28. 28. Zyoud SH, Al-Jabi SW. Mapping the situation of research on coronavirus disease-19 (COVID-19): a preliminary bibliometric analysis during the early stage of the outbreak. BMC Infect Dis. 2020;20: 561. pmid:32738881
  29. 29. Leng Z, He X, Li H, Wang D, Cao K. Olfactory ensheathing cell transplantation for spinal cord injury: An 18-year bibliometric analysis based on the Web of Science. Neural Regen Res. 2013;8: 1286–96. pmid:25206423
  30. 30. Kambhampati SBS, Vaishya R, Vaish A. Unprecedented surge in publications related to COVID-19 in the first three months of pandemic: A bibliometric analytic report. J Clin Orthop trauma. 2020;11: S304–S306. pmid:32405191
  31. 31. Yousefi-Nooraie R, Shakiba B, Mortaz-Hejri S. Country development and manuscript selection bias: a review of published studies. BMC Med Res Methodol. 2006;6: 37. pmid:16879753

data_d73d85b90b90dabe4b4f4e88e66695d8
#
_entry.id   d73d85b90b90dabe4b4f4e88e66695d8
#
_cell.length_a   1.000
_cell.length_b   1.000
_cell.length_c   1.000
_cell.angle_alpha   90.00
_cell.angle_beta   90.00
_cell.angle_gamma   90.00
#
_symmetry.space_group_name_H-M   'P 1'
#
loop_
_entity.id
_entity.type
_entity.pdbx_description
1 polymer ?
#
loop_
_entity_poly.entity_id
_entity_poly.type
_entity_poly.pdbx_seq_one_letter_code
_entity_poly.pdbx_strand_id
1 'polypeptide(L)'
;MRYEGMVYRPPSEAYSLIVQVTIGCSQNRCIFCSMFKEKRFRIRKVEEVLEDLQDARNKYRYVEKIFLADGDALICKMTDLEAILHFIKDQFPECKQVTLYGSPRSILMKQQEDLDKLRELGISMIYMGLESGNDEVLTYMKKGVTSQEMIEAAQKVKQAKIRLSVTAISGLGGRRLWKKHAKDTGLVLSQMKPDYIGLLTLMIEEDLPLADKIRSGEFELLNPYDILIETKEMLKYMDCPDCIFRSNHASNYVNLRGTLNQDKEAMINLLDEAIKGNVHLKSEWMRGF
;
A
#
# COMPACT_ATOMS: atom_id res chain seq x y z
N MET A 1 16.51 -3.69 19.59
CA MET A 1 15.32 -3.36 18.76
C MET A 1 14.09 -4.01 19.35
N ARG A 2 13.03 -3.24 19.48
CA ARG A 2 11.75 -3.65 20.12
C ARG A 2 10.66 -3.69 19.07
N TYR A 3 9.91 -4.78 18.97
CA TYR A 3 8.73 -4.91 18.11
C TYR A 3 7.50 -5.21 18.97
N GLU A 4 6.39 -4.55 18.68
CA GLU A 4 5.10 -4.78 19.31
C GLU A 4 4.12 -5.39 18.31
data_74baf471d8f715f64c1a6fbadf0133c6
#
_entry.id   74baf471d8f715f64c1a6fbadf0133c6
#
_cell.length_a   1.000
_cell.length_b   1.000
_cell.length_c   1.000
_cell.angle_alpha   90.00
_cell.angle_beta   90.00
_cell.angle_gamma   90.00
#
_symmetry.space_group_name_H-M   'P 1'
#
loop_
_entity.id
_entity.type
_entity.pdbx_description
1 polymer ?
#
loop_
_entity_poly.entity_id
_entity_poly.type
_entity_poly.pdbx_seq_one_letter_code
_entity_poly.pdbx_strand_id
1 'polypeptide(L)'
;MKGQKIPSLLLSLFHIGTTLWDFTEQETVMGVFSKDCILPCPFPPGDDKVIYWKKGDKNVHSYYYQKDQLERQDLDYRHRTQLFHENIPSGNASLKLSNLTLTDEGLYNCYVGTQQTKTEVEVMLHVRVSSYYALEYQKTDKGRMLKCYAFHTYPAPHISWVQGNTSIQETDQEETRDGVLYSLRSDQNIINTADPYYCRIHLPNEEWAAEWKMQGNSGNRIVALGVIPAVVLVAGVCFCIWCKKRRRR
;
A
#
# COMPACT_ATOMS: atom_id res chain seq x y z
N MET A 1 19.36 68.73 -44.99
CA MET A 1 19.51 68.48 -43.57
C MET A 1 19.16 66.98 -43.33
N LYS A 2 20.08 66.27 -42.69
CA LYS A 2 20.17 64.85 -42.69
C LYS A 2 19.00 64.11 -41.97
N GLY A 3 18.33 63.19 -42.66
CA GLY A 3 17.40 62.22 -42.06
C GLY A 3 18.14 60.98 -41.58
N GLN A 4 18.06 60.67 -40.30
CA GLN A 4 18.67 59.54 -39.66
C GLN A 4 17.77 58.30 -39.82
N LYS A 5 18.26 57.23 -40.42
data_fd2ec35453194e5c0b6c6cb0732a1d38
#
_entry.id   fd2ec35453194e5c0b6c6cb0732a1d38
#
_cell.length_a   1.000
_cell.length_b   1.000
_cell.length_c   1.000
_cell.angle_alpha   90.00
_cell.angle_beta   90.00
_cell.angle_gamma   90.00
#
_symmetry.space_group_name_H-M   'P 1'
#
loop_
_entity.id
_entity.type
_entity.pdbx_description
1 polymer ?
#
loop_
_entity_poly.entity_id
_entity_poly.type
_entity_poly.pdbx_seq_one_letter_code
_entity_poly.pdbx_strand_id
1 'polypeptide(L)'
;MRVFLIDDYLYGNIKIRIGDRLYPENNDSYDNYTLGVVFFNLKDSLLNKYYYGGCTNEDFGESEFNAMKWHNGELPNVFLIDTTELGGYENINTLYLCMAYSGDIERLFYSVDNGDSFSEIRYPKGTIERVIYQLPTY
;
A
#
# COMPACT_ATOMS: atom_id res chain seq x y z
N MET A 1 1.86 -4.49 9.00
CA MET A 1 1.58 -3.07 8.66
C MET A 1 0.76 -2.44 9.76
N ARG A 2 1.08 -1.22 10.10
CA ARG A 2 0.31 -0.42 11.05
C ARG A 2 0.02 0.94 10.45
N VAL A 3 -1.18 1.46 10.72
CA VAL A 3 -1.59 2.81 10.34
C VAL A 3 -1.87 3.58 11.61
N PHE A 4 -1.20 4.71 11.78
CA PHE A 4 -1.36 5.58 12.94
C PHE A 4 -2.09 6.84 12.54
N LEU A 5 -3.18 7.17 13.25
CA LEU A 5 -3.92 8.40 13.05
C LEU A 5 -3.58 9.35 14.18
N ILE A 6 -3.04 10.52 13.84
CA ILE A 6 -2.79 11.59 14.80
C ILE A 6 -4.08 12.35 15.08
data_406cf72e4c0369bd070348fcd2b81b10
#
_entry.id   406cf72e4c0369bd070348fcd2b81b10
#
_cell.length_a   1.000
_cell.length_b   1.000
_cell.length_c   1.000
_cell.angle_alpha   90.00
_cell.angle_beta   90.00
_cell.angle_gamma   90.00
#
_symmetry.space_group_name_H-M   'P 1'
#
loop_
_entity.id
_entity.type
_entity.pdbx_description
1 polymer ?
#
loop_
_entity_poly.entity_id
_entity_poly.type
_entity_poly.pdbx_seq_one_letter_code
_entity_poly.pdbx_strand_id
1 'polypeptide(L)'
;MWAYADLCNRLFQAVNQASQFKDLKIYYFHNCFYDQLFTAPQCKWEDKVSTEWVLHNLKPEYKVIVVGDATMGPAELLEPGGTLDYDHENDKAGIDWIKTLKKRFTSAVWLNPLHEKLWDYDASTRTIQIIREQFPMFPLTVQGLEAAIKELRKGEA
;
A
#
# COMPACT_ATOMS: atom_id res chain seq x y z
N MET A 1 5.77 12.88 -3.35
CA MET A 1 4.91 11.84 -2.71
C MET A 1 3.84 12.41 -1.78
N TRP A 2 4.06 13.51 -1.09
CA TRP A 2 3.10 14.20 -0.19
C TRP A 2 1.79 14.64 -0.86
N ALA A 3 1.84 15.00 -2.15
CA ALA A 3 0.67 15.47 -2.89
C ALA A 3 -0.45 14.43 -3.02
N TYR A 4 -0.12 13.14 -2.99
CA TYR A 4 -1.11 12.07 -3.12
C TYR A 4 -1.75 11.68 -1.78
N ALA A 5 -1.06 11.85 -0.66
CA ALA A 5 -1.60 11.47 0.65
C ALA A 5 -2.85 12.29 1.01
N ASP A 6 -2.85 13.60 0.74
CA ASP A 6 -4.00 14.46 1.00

32. 32. Chalmers I, Glasziou P. Avoidable waste in the production and reporting of research evidence. Lancet (London, England). 2009;374: 86–9.
  33. 33. Mehra MR, Ruschitzka F, Patel AN. Retraction—Hydroxychloroquine or chloroquine with or without a macrolide for treatment of COVID-19: a multinational registry analysis. Lancet. 2020;395: 1820. pmid:32511943
  34. 34. Mehra MR, Desai SS, Kuy S, Henry TD, Patel AN. Retraction: Cardiovascular Disease, Drug Therapy, and Mortality in Covid-19. N Engl J Med. 10.1056/NEJMoa2007621. N Engl J Med. 2020;382: 2582–2582. pmid:32501665
  35. 35. Glasziou PP, Sanders S, Hoffmann T. Waste in covid-19 research. BMJ. 2020;369: m1847. pmid:32398241
  36. 36. Harris C, Carson G, Baillie JK, Horby P, Nair H. An evidence-based framework for priority clinical research questions for COVID-19. J Glob Health. 2020;10: 011001. pmid:32257173
  37. 37. Gupta M, Wahl B, Adhikari B, Bar-Zeev N, Bhandari S, Coria A, et al. The need for COVID-19 research in low- and middle-income countries. Glob Heal Res policy. 2020;5: 33. pmid:32617414